An Unusual Presentation of Severe Ciguatera Poisoning: Case Report.


East Florida


Aventura Hospital and Medical Center

Document Type

Case Report

Publication Date



Ciguatera, barracuda, poison


Emergency Medicine | Medicine and Health Sciences


BACKGROUND Ciguatera poisoning is presently estimated to afflict approximately 16 000 people in the United States each year. Ciguatera toxicity is due to the ingestion of warm-water reef fish that are known to consume dinoflagellates that contain ciguatoxins (CTXs). Historically, the diagnosis of ciguatera poisoning is confirmed in the emergency department when this ingestion is followed by manifestations of neurologic and gastrointestinal organ symptoms. Some individuals also manifest cardiac symptoms. These symptoms can vary within each organ system in type and duration. CASE REPORT In this report, 2 patients (husband and wife) are presented that consumed the same barracuda, resulting in severe ciguatera poisoning diagnosed in the emergency department. One had the complete triad of symptoms of gastrointestinal (GI), neurologic, and cardiac involvement. The other patient lacked neurological symptoms but did experience severe gastrointestinal and cardiac symptoms. It was assumed by the inpatient team, the consulted infectious disease specialist, and, initially, the in-house toxicologist that the lack of neurologic symptoms excluded the diagnosis of ciguatera. CONCLUSIONS If these patients had presented separately, only the former would have been considered to have ciguatera poisoning. These 2 cases demonstrate the misunderstanding among healthcare practitioners of the literature on the diagnostic criteria. Therefore, this article aims to analyze ciguatera diagnosis in the emergency department, which will ultimately guide prognostics and management, particularly for severe cardiac symptoms.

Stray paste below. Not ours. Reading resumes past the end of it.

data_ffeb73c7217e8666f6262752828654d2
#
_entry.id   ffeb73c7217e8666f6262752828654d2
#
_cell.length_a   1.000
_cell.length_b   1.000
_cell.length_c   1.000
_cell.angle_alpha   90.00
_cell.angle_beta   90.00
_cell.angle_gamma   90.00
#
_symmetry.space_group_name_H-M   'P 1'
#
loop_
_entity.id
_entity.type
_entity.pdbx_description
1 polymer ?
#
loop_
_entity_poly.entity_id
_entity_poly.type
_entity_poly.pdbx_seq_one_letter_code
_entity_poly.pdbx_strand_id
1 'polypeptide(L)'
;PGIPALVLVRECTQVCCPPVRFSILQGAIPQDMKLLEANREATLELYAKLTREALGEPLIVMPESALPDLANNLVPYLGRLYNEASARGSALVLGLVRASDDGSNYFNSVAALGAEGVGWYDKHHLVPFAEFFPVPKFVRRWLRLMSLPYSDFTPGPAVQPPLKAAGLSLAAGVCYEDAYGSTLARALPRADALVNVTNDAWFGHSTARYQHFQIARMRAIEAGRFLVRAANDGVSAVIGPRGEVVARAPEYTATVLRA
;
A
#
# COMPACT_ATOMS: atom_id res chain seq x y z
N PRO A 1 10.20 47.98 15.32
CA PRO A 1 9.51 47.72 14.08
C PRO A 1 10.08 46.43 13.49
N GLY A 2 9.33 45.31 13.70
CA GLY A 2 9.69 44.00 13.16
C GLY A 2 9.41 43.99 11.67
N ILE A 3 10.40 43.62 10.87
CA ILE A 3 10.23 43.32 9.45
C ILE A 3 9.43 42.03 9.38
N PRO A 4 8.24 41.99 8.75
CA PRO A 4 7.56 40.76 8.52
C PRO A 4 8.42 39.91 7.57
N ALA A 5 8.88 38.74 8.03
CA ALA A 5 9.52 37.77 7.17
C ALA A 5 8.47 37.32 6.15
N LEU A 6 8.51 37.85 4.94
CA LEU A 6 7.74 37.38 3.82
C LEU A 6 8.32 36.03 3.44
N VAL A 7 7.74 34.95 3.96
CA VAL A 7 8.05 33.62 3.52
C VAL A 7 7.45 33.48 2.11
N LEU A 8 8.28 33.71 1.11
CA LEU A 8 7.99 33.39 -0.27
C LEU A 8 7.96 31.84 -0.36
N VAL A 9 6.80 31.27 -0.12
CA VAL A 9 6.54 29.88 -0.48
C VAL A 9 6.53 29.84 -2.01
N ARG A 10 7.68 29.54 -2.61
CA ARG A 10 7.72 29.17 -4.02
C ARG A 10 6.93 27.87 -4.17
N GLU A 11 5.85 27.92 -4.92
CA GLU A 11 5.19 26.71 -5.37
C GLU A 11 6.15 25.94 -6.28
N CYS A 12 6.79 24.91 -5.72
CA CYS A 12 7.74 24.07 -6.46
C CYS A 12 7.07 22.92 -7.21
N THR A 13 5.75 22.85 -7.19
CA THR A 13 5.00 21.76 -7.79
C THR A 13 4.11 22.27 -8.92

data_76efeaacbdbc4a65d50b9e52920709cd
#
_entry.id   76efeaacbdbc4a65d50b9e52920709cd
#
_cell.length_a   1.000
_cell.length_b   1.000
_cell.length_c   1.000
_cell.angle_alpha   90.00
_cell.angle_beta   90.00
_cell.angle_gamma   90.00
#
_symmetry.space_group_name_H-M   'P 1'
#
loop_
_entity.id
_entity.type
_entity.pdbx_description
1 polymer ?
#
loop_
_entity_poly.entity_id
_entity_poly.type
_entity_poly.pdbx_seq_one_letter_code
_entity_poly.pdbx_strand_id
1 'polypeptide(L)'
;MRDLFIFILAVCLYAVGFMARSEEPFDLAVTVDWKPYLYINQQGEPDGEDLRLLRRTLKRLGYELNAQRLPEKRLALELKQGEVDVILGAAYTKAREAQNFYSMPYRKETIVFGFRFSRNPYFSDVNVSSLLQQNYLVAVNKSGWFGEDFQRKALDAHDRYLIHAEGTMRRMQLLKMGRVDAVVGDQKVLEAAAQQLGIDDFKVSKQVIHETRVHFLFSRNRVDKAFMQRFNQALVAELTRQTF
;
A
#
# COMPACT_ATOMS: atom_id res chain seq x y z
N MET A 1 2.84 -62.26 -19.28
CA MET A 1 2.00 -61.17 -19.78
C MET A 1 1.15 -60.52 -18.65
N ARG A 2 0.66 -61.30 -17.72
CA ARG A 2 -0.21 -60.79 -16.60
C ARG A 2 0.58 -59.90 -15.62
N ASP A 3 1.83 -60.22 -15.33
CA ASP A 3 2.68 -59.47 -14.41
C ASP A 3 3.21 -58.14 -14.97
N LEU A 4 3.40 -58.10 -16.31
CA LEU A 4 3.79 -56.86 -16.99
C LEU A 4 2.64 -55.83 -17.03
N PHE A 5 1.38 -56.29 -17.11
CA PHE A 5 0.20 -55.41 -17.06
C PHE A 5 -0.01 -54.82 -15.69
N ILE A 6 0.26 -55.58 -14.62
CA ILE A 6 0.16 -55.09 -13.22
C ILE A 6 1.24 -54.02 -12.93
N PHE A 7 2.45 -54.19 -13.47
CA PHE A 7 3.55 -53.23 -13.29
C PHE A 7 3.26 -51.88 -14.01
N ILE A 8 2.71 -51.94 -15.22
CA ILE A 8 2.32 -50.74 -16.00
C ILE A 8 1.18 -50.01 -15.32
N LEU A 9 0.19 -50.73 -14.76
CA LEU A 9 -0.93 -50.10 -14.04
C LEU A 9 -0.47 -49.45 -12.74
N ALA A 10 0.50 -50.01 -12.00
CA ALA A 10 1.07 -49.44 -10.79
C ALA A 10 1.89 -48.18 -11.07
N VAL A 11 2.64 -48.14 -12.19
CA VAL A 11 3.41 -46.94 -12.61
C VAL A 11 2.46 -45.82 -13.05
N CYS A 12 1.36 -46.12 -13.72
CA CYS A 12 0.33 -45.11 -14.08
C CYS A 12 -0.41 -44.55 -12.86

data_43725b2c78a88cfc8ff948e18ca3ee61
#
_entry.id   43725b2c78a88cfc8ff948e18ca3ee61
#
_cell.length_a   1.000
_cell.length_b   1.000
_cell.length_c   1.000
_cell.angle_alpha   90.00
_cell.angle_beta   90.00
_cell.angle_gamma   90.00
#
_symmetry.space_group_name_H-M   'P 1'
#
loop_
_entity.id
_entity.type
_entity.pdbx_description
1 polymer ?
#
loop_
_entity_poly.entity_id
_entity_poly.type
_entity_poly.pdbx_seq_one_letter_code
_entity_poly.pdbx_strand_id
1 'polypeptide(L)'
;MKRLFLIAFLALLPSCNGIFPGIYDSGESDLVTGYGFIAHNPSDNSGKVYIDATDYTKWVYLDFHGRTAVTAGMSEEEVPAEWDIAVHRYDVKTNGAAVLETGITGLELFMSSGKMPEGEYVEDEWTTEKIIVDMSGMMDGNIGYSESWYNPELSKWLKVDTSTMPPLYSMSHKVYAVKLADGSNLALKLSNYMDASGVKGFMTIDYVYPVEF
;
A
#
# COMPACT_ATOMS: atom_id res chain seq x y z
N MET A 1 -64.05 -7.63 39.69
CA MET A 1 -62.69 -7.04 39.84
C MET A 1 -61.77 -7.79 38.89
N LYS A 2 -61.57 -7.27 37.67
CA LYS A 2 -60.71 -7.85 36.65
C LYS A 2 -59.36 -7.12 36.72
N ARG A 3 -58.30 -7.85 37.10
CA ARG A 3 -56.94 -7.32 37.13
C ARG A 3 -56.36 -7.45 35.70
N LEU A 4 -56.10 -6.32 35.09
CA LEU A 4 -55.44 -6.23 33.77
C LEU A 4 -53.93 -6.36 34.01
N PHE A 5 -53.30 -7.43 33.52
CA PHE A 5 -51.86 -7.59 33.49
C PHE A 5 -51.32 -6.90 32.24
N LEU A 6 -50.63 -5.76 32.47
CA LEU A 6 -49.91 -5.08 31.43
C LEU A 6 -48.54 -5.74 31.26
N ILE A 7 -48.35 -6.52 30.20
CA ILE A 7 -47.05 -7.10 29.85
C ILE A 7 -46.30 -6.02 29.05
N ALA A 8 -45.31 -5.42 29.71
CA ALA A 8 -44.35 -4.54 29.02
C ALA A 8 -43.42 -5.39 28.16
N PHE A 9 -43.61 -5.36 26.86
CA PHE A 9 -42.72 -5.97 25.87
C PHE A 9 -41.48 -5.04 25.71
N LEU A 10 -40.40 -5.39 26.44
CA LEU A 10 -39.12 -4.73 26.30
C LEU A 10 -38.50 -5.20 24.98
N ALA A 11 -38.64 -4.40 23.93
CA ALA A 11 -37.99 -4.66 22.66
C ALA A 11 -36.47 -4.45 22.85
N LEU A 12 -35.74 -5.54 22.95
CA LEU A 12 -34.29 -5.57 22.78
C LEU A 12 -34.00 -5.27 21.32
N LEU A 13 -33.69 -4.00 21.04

Publisher or Conference

American Journal of Case Reports